One car that attempted to escape the scene crashed into traffic lights on Archer Way just after 1:30 am. Police recovered another car, a VW Golf, between junctions 2 and 3 of the M54. Police equipment deflated its tyres near junction 7 of the M6 after it drove the wrong way along a dual carriageway.

Nguyen attempted to flee, but what the prosecutor termed “a rather aggressive police dog” brought him to heel. Nguyen told Wolverhampton Crown Court that a gang of criminals brought him to the United Kingdom in 2018, and he now dearly wished to return to his native country. A police statement read that the gang “encourage[d] [Nguyen] under duress to attend to the cannabis plants.” Nguyen required an interpreter in court and “was not getting anything” out of the arrangement. His “movements were extremely limited”, but he oversaw “a commercial operation.”

Nguyen had previously been arrested in Bradford for taking care of a cannabis farm but failed to attend court. Brought to “justice” at last, his sentence was 12 months’ imprisonment.

The seven rooms of the house held 227 cannabis plants believed to be worth between £25,000 and £95,000. The house featured fans and lights, and the toilet system had been diverted to water the plants. A “rival gang” attempted to steal the dope.

Enfield, North London

Last week, six men clocked up sentences of between two and 11 years for stabbing 30-year-old Skender Ismaili in the chest. This was while robbing a cannabis factory on Lytton Avenue, Enfield, North London, in July 2020. Ismaili managed it. The weight of evidence against the men was so great they pleaded guilty. The longest sentence – 11 years for manslaughter and aggravated burglary – went to Ali Coulibaly, 21. Jazeel Lewis got seven years for aggravated burglary while Mason Harris-Williams got six years and four months, Ahmed Yamac got five years and five months and Daniel Yamac got five years for the same offence. Yamac resided in Feltham, while the others lived in Ealing, both of which are in West London. Haseeb Nadeem of Wimbledon, southwest London, got off with a two-year suspended sentence for assisting an offender.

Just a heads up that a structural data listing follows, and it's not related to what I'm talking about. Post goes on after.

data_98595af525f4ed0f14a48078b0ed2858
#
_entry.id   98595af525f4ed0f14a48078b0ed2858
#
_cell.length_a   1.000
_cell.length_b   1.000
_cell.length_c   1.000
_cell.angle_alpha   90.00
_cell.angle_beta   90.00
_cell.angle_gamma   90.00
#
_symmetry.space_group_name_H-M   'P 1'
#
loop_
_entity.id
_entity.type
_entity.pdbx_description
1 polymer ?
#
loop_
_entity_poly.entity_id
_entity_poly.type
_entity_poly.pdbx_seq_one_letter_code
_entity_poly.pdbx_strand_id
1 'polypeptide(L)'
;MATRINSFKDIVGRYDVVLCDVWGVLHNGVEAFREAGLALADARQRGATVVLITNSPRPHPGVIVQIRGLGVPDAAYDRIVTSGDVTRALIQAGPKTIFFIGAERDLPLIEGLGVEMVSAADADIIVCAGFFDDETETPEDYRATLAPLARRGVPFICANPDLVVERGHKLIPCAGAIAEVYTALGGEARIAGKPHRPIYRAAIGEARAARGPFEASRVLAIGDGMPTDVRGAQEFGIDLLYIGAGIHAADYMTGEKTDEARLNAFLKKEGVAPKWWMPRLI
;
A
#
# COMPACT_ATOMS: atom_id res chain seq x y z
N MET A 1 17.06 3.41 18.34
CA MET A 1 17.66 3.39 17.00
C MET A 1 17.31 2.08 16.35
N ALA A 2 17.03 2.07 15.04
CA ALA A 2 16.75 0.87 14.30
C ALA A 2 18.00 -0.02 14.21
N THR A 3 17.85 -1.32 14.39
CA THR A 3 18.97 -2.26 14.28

One More

The final jail sentence issued in the previous week for running a cannabis farm went to Mustafa Oustha, 39. He led a gang responsible for 12 cannabis farms throughout southern England. The sentence was six years and eight months for producing cannabis and concealing criminal property. Police described his lifestyle of luxury cars and overseas properties as “lavish”. The judge proclaimed that it was “difficult to envisage a more serious case of production of cannabis.”

The farms lay in 12 industrial units and churned out cannabis estimated to be worth about £6 million a year. They were in Bicester, Buckinghamshire, Aldershot and Basingstoke in Hampshire, Farnham, Surrey, and Wokingham, Berkshire. Outsha rented these using five aliases. The operations kicked off between 2016 and 2021.

Outsha’s arrest took place at his house in Northolt, West London. There, police found two luxury cars, around £23,700 of cash and 18 watches believed to be worth £500,000. He owned property in the United Kingdom and abroad. When he delivered the sentence, the judge asserted that Outsha “led the high life” thanks to his criminality.